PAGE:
Monday, March 2, 2020

Should She Take the Job?

Carolyn Hax ponders the question of whether a woman should take a job. She is the family breadwinner. She married a slug. Currently, they both work at home, but she received a job offer for a better paying and more prestigious position away from home. She will be required to dress up and to commute.

Her husband is not a world beater. Fair enough. Nowhere in the letter does she suggest that getting pregnant might be more difficult with a long commute and longer hours. Nowhere does Hax seem to recognize the issue, so I will also ignore it.

And yet, Hax ignores the salient point, namely, that the woman has already accepted the new job. She is not trying to choose whether or not to take a job but whether or not to renege on a commitment. One should understand the difference.

Anyway, here is the letter:

I work from home in a position I absolutely love — I would happily stay for at least a few more years. However, due to my education and experience, I am qualified for much higher-level jobs and applied for one on the advice of a former academic adviser. I got the job and accepted the offer. It comes with a prestigious title, 50 percent raise and decent job security.

I had a full-on anxiety attack when I got the offer letter, and every time I think about it, I feel nauseous and anxious and want to throw up. I feel like I'm ruining a good thing. This new job will be tougher hours, have a commute, require professional clothing every day and be very visible politically, all things I currently enjoy not having in my life.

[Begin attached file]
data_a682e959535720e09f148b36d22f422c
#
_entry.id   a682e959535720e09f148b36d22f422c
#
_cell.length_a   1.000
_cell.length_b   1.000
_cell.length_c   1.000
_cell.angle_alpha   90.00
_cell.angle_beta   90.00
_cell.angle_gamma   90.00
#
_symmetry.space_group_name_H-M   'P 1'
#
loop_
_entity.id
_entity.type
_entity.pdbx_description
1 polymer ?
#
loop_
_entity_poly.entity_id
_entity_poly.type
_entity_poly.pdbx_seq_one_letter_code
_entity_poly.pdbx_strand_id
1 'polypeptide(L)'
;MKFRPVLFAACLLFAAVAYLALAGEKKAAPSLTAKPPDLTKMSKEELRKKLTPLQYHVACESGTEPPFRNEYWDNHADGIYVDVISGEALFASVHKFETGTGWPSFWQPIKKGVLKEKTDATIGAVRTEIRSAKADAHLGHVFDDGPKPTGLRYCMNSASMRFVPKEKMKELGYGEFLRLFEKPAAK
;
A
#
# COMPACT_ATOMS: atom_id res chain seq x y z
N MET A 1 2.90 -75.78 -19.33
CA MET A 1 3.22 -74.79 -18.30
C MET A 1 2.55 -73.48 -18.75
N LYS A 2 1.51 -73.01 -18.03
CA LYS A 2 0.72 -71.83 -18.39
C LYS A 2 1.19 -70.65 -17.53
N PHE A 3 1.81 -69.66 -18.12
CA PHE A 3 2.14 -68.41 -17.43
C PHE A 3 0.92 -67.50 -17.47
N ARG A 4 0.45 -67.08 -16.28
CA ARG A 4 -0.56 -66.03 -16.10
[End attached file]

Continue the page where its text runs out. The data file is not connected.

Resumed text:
I'm also married and hoping to start a family soon. My spouse also works from home, but at a fairly low-paying job — in a field they love — and they haven't applied for a single new job since we met. They have progressed career-wise, but aren't as motivated as they like to talk up. I'm tired of, "Next year I'll get a job that pays well."

I have a lot of built-up resentment. I feel like I have to take this job to pay for our rent and a child and our lifestyle. On top of all of it, I do the vast majority of chores and emotional labor, and I'm just tired of it all.

I guess I'm asking, is there another perspective on all this? I think logistically I have to take the job, so how do I get over the anxiety and resentment? It could be a wonderful fit, and I could love it, too; if I decided not to take it, I'd always wonder.

And is it a bad idea to bring a child into this? It'll all get worse, won't it?

— Anonymous

As noted, she shows no awareness of the fact that a more demanding job might make pregnancy more difficult. And she does not recognize that her slug of a husband might not make a very good mother.

What does Hax have to say?

Either take the job or don’t take the job because that’s what you want; don’t take the job because you feel cornered into it by [counting on my fingers] your spouse’s inertia, your lifestyle, your family plans, your rent, your ex-adviser, your education and experience, your frustration over broken promises, that side-eye you keep getting from your cat.